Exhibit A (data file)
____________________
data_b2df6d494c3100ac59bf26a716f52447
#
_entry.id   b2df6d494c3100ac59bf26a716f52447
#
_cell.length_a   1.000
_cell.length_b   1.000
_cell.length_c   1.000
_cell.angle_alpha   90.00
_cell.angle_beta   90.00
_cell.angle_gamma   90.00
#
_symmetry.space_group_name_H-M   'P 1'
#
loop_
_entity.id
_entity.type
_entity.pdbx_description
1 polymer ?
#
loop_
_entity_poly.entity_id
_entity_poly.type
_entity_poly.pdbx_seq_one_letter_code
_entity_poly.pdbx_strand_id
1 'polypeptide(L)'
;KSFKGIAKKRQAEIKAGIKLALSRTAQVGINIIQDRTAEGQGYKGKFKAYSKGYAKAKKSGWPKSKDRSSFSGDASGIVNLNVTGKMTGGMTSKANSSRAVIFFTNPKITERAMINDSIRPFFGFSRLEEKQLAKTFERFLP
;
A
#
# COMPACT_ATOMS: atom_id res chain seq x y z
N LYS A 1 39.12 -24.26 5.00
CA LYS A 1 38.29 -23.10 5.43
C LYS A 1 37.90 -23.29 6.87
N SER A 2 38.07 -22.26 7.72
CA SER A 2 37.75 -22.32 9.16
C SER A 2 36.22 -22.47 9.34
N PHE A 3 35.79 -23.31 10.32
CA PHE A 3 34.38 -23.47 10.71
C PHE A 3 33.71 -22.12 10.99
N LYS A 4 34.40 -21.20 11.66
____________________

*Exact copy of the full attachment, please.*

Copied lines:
data_b2df6d494c3100ac59bf26a716f52447
#
_entry.id   b2df6d494c3100ac59bf26a716f52447
#
_cell.length_a   1.000
_cell.length_b   1.000
_cell.length_c   1.000
_cell.angle_alpha   90.00
_cell.angle_beta   90.00
_cell.angle_gamma   90.00
#
_symmetry.space_group_name_H-M   'P 1'
#
loop_
_entity.id
_entity.type
_entity.pdbx_description
1 polymer ?
#
loop_
_entity_poly.entity_id
_entity_poly.type
_entity_poly.pdbx_seq_one_letter_code
_entity_poly.pdbx_strand_id
1 'polypeptide(L)'
;KSFKGIAKKRQAEIKAGIKLALSRTAQVGINIIQDRTAEGQGYKGKFKAYSKGYAKAKKSGWPKSKDRSSFSGDASGIVNLNVTGKMTGGMTSKANSSRAVIFFTNPKITERAMINDSIRPFFGFSRLEEKQLAKTFERFLP
;
A
#
# COMPACT_ATOMS: atom_id res chain seq x y z
N LYS A 1 39.12 -24.26 5.00
CA LYS A 1 38.29 -23.10 5.43
C LYS A 1 37.90 -23.29 6.87
N SER A 2 38.07 -22.26 7.72
CA SER A 2 37.75 -22.32 9.16
C SER A 2 36.22 -22.47 9.34
N PHE A 3 35.79 -23.31 10.32
CA PHE A 3 34.38 -23.47 10.71
C PHE A 3 33.71 -22.12 10.99
N LYS A 4 34.40 -21.20 11.66